The first Quaker Meeting House and burial ground at Claverham dates from 1674, one of the oldest in the West Country. Richard Dawson of Yatton gave the plot of land to “the people called Quakers to meet together to worship the Lord their God and for some of their poor Friends to inhabit therein“.  This was still at the time when persecution of Quakers was intense. Until 1681, Quarterly Meetings in Somerset were held at Ilchester, so that Friends in prison there could attend. It was often the most influential members who were in jail. On one occasion, Justices disturbed a meeting for worship at Claverham and ordered Friends to depart. When they refused, their names were taken and warrants were issued by which goods (including several cows) were taken from those who attended. The local people refused to buy such goods and the Justice had sell them to his brother-in-law. The early history of the meeting, including such accounts of persecution, is written in the memoirs of John Whiting junior, son of John and Mary Whiting of Nailsea. It was not until 1689, after the Act of Toleration, that Friends could obtain a Licence to hold meetings in a named Meeting House.


As the meeting grew, Friends at Claverham decided on rebuilding and extending their Meeting House in 1729. The main structure is still the same today, a unique construction of a meeting room flanked by two cottages. The wood paneled meeting room could be increased in size by opening panels. This allowed for a larger meeting, or for separate meetings of men and women. Access between these meetings was by doors which are still visible (but not usable) at each side of the main meeting room. Women played an increasingly important part in the life of the meeting. The upper room on the west side became the venue for the Women’s Monthly Meeting which looked after social concerns relating to poor Friends, widows and orphans. The cottage on the east side provided accommodation for a caretaker, but the ground floor could be opened up for use when the size of the meeting required it.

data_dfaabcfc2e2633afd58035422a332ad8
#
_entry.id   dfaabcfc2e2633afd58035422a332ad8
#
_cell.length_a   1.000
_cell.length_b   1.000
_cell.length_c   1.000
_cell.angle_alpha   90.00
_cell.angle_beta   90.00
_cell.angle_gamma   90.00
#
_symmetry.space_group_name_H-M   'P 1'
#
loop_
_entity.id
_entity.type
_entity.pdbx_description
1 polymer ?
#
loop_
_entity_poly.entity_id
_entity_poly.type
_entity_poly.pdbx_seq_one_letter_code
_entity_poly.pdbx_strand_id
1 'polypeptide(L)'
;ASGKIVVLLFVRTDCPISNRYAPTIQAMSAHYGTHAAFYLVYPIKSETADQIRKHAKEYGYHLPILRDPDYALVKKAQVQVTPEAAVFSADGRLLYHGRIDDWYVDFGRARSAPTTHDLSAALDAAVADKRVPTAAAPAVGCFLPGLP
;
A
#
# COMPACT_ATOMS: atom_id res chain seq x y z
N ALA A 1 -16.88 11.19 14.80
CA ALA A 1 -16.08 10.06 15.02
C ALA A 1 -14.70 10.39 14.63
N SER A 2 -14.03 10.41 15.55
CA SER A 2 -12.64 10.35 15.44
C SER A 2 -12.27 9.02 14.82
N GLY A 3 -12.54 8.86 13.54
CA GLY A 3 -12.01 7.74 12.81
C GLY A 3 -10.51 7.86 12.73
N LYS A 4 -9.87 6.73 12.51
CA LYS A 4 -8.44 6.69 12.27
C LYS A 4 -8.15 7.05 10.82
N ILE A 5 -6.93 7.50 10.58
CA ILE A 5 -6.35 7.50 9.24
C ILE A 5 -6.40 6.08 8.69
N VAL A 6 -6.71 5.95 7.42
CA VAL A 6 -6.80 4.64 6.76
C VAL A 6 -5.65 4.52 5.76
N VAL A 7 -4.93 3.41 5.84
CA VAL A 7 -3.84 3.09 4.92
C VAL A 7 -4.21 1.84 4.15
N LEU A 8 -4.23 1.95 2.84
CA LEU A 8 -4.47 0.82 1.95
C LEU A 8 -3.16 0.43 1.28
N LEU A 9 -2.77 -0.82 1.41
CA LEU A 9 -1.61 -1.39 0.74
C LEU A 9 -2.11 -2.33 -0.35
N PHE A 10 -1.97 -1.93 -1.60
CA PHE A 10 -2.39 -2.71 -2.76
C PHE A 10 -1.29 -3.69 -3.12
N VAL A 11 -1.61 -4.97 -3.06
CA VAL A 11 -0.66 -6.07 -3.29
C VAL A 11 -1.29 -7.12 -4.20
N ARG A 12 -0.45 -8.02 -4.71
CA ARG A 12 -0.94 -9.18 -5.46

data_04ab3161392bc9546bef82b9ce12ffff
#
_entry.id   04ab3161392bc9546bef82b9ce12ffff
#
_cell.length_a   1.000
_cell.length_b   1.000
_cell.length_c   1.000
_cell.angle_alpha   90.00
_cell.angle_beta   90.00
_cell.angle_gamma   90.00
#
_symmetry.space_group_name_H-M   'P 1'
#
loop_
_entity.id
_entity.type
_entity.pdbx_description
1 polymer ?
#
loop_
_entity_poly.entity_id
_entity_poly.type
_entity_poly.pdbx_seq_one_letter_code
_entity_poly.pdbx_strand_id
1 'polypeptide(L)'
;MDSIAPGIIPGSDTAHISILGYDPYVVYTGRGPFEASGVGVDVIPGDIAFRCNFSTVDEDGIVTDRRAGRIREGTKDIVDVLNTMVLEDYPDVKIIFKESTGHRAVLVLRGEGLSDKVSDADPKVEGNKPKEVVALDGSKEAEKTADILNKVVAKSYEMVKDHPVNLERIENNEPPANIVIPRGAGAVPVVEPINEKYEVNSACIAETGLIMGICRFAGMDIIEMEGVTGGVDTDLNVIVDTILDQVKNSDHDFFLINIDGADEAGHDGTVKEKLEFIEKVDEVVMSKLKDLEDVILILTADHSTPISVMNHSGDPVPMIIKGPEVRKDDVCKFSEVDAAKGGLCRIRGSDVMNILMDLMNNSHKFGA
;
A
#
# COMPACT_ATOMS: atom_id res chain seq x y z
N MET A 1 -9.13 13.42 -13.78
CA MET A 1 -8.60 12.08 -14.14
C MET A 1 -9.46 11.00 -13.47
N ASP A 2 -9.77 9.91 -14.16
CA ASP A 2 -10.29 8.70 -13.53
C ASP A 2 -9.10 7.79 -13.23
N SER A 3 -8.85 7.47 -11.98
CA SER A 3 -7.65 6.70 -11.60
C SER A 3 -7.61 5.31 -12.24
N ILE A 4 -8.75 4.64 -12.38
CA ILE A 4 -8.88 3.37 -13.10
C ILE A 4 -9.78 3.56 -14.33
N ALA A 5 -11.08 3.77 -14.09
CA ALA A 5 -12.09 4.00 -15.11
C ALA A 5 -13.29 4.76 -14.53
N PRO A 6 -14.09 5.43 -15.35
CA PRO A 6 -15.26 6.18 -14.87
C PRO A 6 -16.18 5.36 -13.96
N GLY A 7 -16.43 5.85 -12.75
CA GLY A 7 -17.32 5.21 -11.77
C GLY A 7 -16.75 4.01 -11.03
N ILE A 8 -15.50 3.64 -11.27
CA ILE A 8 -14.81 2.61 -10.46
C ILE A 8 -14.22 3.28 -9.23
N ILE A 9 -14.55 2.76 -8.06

The meeting flourished in the days of travel by horse and on foot, but the coming of the railways encouraged Friends to build a meeting house in Yatton in 1868. This was sold in 1912 to become first a primary, then an infant school and then the current Yatton Library. Claverham was twice saved from being sold by the generosity of the Clark family of Street, who have historical connections with Claverham.

Claverham never became a fully active Quaker meeting again, but meetings for worship were held regularly in the 1960s. After a gap of some 15 years, meetings were started again in 1988 by Marjorie Mallik, who acted as warden while the Friends Historical Society administered the property. Friends continue to come to worship once a month from neighbouring meetings and from Bristol.. Many of those who come comment on the special quality of these meetings. Some have described Claverham as ‘a place of healing’.

The Meeting House is a Grade II* listed building. It is owned by an independent trust (The Claverham Meeting House Trust) and administered by the Claverham Management Committee made up of Members of the Society of Friends in the Bristol and Somerset area. Extensive restoration work took place in 1999/2000, including the modernisation of bathroom and toilet facilities and the improvement of disabled access. In 2002, work on the Barn made it available for use for workshops and activities.





Claverham Meeting House – as it was at the end of the 19th century